The tree houses were awesome. They were made of wood, although one was built around a metal cage. The roofs were made of the leaves that the Lao traditional houses are made of. The water is from a spring. There is a shower, toilet and kitchen. The water just drops 50m to the ground when you use it. It’s an open plan without windows so you need to use the mosquito nets to protect yourself from night visitors. I stayed in a large split level house that could sleep 6 people. I also stayed in the romantic one for just 2 people.
The Gibbon Experience is an ‘ecotourism’ project. I am impressed with how they have done the project. They did involve the community from the start. One of the guides said he helped build the first tree house and had elephants carry the wood through the forest. I think they enjoy working there- one had worked there for 4 years and all seem really enthusiastic. They were so nice to speak to us in simple Lao to make me feel like I kind of knew the language! I think that’s the most important thing. Most of the people working there are from a couple of local villages of the Hmong ethnic group.
There were a few minor glitches which could be easily improved, and I hope they do. Some tree houses can run out of water. They really have to do something about this! My friends warned me because they didn’t have water after their 3 hour trek so were quite concerned and mine ran out of water too. They also have people trek to the tree houses and back by themselves which takes up to a couple of hours without maps. In the comments book some people mentioned they got lost. They should also be more clear about how long the trek to the tree house is. I went to the closest tree houses which involved an hour trek, half of which was uphill. Other tree houses are a relatively difficult three hour walk away. One friend woke up at 5am to trek for 7 hours when the road was bad and wet. The guides don’t take first aid kits with them. They do have them in the tree houses but something’s more likely to happen when you’re walking so take one if you’re going walking. They should give some emergency procedures and tell you where the fire extinguisher is and tell people to take water when trekking. They can forget your dinner so check with them they’ll deliver it to you. They have forgotten to deliver meals, according to some comments in the book. Like in Lao generally, people might not act unless asked to, so do check for meals. The tree houses are more like camp site than guest house. That is, it is in the condition that the last person left it. I don’t think they wash sheets and towels that consistently. If they told people this, it might make their expectations more realistic and maybe they could encourage people to leave the tree houses in good condition. I just hope they take note of these things as people have written in the comments book because I’d hate anything bad to happen and have their reputation ruined!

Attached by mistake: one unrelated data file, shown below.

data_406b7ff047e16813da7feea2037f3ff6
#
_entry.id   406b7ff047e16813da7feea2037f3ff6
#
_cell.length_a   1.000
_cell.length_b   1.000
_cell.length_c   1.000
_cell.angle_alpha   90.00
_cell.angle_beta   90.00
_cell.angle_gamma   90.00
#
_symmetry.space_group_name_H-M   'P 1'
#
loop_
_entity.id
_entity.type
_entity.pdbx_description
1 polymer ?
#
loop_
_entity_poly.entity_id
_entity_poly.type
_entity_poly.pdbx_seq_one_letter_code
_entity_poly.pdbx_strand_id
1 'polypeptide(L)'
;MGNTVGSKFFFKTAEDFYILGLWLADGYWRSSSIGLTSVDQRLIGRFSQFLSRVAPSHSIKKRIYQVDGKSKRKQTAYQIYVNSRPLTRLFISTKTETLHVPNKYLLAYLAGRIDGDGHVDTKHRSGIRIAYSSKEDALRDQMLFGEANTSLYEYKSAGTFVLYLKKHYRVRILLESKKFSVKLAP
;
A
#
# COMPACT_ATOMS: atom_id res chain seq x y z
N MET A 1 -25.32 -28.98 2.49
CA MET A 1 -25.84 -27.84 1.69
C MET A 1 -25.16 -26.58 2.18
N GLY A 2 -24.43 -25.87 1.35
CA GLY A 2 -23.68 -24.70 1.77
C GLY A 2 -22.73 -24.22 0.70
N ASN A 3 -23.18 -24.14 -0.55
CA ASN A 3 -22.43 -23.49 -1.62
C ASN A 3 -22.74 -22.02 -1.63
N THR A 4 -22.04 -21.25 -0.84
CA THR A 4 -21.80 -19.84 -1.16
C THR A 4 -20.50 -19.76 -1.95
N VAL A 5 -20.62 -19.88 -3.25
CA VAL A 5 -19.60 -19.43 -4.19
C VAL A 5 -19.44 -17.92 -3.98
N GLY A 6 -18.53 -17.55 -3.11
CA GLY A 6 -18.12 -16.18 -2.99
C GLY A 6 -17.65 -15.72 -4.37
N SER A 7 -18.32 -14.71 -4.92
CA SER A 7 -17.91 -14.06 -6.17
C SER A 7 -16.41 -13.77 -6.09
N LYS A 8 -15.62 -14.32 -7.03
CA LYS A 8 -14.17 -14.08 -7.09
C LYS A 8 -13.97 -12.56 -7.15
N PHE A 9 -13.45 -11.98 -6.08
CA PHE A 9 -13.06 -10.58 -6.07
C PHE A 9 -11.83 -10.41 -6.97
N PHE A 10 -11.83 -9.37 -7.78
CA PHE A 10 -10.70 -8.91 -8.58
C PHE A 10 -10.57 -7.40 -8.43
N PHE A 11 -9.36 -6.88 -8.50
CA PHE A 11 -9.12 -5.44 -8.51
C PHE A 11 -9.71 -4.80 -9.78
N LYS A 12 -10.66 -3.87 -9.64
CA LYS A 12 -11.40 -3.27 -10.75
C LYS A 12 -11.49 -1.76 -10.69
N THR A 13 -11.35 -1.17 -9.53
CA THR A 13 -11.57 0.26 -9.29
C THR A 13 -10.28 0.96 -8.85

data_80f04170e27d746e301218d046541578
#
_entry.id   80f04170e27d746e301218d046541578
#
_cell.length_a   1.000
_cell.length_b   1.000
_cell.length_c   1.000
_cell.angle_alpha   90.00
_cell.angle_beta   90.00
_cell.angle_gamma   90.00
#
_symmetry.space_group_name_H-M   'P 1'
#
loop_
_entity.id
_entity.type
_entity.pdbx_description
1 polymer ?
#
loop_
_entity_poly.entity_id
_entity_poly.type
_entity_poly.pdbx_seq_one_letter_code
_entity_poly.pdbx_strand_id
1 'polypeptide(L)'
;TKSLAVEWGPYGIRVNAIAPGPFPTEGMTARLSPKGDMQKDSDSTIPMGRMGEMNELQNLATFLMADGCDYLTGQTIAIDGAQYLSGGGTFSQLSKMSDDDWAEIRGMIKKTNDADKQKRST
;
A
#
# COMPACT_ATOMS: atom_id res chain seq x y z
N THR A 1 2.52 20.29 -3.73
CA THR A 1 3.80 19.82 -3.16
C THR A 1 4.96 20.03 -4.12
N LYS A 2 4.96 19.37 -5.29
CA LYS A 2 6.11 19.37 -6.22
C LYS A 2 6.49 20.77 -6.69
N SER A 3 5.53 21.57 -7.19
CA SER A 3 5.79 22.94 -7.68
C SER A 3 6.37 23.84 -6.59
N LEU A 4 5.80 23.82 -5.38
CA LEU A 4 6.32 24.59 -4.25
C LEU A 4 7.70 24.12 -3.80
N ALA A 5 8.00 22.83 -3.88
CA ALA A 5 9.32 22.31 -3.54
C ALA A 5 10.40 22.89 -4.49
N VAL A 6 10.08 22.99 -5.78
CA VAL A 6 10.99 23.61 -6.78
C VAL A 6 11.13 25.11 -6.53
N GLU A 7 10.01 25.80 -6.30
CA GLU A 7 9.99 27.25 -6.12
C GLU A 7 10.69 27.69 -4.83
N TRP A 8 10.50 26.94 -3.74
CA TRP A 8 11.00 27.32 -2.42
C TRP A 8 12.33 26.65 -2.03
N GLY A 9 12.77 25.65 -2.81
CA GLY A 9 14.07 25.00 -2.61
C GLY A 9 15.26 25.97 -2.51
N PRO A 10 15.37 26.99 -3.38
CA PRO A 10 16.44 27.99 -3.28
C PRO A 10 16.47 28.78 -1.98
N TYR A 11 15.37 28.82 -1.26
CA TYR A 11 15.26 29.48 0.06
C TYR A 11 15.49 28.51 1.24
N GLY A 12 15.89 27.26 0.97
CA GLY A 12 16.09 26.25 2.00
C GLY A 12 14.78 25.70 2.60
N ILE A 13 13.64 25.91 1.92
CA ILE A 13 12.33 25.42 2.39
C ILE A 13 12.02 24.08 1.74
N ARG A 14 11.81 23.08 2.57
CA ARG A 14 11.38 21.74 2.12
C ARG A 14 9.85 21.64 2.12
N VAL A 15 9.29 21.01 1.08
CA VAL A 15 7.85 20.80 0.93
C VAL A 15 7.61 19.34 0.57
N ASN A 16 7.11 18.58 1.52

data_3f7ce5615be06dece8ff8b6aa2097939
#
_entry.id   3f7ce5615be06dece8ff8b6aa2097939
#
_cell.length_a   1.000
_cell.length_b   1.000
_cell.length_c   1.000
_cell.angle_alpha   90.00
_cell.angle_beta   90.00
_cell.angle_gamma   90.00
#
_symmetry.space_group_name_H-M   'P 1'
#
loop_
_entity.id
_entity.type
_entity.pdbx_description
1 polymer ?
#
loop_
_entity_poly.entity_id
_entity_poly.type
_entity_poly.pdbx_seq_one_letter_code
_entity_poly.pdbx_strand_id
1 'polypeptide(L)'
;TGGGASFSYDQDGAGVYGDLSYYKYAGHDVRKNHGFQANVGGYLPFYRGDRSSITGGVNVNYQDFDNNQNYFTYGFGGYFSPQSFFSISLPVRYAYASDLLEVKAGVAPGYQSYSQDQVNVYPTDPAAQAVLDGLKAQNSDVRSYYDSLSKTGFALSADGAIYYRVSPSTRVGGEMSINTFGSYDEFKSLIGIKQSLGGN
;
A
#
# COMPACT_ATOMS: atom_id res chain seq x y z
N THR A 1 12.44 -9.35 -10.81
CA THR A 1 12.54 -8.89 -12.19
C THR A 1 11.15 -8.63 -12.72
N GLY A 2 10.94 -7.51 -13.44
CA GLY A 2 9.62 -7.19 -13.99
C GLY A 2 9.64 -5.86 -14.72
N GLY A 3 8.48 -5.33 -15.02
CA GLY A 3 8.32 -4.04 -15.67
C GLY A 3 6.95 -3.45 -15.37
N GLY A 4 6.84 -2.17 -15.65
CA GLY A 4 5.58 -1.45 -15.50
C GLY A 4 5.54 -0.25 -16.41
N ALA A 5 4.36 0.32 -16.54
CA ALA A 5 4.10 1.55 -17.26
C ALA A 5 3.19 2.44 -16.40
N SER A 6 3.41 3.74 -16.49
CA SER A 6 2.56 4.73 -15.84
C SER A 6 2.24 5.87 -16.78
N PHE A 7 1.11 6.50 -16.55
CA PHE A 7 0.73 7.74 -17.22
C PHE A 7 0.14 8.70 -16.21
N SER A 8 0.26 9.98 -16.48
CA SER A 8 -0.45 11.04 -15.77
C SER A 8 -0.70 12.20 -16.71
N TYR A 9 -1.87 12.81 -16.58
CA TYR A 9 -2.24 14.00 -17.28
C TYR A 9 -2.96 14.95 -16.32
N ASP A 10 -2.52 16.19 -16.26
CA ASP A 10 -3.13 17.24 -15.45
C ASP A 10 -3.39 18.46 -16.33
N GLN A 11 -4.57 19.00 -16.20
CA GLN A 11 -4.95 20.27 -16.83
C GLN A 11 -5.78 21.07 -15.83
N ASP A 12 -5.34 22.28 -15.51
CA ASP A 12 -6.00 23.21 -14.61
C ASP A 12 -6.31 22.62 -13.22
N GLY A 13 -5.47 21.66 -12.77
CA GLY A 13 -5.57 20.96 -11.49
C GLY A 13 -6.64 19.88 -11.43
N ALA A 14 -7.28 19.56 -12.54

I flew to Houeisay to the north west of Vientiane for the sole purpose of getting to the gibbon experience. I got there a couple of days early because if it’s foggy the plane can’t land and I didn’t want to risk missing the gibbon experience. I flew on a Chinese plane into an airport that comprised two rooms. This is the simplest airport I've ever seen. I picked up my baggage from the cart and noticed a few wooden stalls with thatched rooves selling food. Houesay has a border crossing to Thailand and is a couple of hours drive from the large Thai city of Chiang Rai. It’s interesting to note the Thai influence here- they advertise in baht more than in Vientiane and there is a lot of Thai food around.
Some messages I got include ‘don’t forget me’ and ‘don’t forget to send me a wedding invitation card’. That would be awesome if they could come to my wedding if I someday get married- maybe I’ll have to have a reception in Laos!